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Coastal or Inland Portugese Route?

Camino(s) past & future
CF (SJPdP to Santiago) March 15, 2018
#1
I have the Camino bug I did my first Camino from SJPdP to Santiago March 15-April 19, 2018 and I want to keep on walking and have pretty much decided that the Portuguese will be my next one with my husband. I love the ocean so my heart is leaning towards the Coastal but my husband is feeling that the inland will have more amenities and people (which was a huge aspect of the CF for him). I am just wondering what people have felt was the preferred route to do. Regardless of the route we are planning on starting from Lisbon.
 

andycohn

Active Member
Camino(s) past & future
CF (2012,13,15); Finisterre / Muxia (15); Portugeuse (17); Primitivo (17); Norte (18); Ingles (18)
#2
There’s no riight answer and there’s tons of debate about this on this forum. Depends on what you like, and maybe on where you’re from. Far more pilgrims on the central, and more of a pilgrim “vibe”, like on the Frances. More historical towns on the central. The coastal has fewer pilgrims, and less pilgrim infrastructure, but many find it beautiful with the ocean (almost) always within sight. We’re from coastal California, and perhaps for that reason, we found the coastal route rather monotonous, with dull, touristy beach towns, and nothing but pavement or boardwalks underfoot, so 2 days north of Porto, at Esposende, we decided to switch back to the central, and continued on from there. The good thing is you don’t have to make up your mind until you’re in Porto, and even if you start on one, you can switch over to the other easily enough, with buses or taxis linking the towns along the two routes. Weather is also a factor. If the forecast is for warm, sunny weather, it will be cooler on the coast. If the forecast is for rain, you’ll have a cold wind off the ocean whipping your face on the coastal route, while on the central route you’ll be more sheltered.
 

Neely

New Member
Camino(s) past & future
Portuguese Coastal/Central (2019)
#3
There’s no riight answer and there’s tons of debate about this on this forum. Depends on what you like, and maybe on where you’re from. Far more pilgrims on the central, and more of a pilgrim “vibe”, like on the Frances. More historical towns on the central. The coastal has fewer pilgrims, and less pilgrim infrastructure, but many find it beautiful with the ocean (almost) always within sight. We’re from coastal California, and perhaps for that reason, we found the coastal route rather monotonous, with dull, touristy beach towns, and nothing but pavement or boardwalks underfoot, so 2 days north of Porto, at Esposende, we decided to switch back to the central, and continued on from there. The good thing is you don’t have to make up your mind until you’re in Porto, and even if you start on one, you can switch over to the other easily enough, with buses or taxis linking the towns along the two routes. Weather is also a factor. If the forecast is for warm, sunny weather, it will be cooler on the coast. If the forecast is for rain, you’ll have a cold wind off the ocean whipping your face on the coastal route, while on the central route you’ll be more sheltered.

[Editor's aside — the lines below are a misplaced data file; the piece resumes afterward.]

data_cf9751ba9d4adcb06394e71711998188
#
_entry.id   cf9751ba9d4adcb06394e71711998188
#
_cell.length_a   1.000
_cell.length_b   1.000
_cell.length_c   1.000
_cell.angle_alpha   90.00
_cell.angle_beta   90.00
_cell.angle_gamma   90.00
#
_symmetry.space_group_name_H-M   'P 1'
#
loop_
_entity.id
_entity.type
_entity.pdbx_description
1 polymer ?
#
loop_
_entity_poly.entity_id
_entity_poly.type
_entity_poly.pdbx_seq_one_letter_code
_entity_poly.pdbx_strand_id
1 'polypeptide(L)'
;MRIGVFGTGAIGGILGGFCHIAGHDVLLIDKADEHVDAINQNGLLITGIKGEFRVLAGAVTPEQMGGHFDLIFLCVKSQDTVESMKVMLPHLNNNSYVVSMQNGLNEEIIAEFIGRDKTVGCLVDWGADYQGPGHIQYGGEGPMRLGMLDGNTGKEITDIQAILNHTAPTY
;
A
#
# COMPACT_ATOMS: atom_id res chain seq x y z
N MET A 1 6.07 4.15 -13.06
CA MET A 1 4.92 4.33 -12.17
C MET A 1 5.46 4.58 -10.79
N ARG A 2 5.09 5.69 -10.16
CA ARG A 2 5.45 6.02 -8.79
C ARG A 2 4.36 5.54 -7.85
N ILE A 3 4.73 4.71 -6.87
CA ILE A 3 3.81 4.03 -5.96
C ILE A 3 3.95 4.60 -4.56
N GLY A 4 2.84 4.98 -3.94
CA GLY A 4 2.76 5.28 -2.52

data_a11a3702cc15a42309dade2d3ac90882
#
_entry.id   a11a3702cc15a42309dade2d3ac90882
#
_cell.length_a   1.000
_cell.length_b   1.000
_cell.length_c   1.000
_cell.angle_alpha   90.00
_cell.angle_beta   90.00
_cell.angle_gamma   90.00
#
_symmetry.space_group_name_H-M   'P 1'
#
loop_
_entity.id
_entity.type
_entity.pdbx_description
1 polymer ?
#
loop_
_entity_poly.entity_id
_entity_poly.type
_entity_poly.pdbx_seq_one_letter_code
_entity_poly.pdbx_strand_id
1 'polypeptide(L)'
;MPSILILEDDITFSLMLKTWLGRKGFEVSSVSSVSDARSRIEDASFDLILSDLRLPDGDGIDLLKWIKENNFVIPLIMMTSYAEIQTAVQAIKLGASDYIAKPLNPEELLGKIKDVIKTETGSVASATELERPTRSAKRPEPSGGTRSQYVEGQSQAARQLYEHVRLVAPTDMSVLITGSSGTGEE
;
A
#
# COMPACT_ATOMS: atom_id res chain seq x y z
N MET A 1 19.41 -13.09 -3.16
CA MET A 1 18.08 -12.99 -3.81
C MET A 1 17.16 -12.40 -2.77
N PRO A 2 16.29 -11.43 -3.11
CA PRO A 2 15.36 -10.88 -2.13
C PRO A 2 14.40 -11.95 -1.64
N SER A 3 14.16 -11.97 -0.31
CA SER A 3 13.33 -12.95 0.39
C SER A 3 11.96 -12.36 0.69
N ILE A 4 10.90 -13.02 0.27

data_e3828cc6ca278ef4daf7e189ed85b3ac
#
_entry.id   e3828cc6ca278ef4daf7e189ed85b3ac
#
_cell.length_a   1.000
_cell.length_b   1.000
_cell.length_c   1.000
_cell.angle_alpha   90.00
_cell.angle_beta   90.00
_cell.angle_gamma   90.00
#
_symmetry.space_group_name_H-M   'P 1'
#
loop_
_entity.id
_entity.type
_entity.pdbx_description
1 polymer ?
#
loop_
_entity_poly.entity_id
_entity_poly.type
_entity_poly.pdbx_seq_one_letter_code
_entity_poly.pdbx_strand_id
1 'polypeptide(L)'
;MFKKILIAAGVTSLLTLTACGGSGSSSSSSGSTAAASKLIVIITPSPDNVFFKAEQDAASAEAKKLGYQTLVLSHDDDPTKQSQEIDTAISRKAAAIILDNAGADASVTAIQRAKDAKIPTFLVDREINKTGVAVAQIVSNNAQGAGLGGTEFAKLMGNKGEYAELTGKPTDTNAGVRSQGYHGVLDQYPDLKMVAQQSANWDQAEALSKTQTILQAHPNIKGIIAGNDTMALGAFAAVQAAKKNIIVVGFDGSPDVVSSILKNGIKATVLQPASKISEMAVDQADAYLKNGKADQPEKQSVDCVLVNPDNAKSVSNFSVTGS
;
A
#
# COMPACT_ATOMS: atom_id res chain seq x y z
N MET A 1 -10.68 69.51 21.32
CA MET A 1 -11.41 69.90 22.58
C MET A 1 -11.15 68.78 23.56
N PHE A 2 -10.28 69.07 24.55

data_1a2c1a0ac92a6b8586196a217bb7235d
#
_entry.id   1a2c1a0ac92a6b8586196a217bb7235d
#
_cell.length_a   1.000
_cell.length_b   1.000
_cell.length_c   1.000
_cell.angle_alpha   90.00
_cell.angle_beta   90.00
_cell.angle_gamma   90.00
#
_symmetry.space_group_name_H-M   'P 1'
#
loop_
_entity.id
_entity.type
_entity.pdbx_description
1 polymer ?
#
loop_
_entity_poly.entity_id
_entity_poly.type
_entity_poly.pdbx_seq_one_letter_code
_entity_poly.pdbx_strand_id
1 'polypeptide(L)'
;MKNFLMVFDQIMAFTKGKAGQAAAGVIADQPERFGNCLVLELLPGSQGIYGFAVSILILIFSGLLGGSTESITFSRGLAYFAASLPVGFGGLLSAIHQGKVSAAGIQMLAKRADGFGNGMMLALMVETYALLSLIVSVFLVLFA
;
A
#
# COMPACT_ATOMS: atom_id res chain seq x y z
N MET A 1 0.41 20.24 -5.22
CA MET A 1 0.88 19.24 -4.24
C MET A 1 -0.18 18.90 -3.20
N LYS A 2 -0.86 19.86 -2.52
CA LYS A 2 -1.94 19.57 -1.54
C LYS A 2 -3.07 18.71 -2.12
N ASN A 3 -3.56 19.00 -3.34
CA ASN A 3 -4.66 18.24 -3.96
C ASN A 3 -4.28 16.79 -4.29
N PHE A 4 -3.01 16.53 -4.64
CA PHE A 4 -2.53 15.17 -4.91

Thank you for your thoughtful reply, I am not the original poster but I appreciate your advice. I have chosen to do my first Camino from Porto, and I am fairly confident I want to do the Coastal route but I think it's a good idea to have some back up research should I chose to do what you did. I am going end of April/Early May and I was in Porto last ~early April and there was quite a bit of rain. I don't mind the rain at all, I guess just still wondering which route is "best". Thanks again!
 
#4
Having done both in the last 2 years we preferred the coastal., but then we live on the prairie so the ocean was a delight. There was plenty of infrastructure, wonderful food. And going inland at Vigo gave lots of opportunities to connect with other pilgrims
 

robproct

New Member
Camino(s) past & future
Lisbon
#6
I just completed The Camino from Lisbon and walked the Central from Porto. This was the best walking since leaving Lisbon apart from the first section leaving Porto. The best would be to avoid that and do the first day on the coastal and then switch over to the central. I spoke to several people who did the coastal all the way to Redondela and did not enjoy it. The central has great countryside and some stiff climbs particularly out of Pont de Lima.
 

robproct

New Member
Camino(s) past & future
Lisbon
#7
I just completed The Camino from Lisbon and walked the Central from Porto. This was the best walking since leaving Lisbon apart from the first section leaving Porto. The best would be to avoid that and do the first day on the coastal and then switch over to the central. I spoke to several people who did the coastal all the way to Redondela and did not enjoy it. The central has great countryside and some stiff climbs particularly out of Pont de Lima.
 

Via2010

Active Member
Camino(s) past & future
06/07 & 12 Camino Francés, 08-10 Via de la Plata, 13/14 & 17 Camino Portugués, 18 Camino Primitivo
#8
Hi,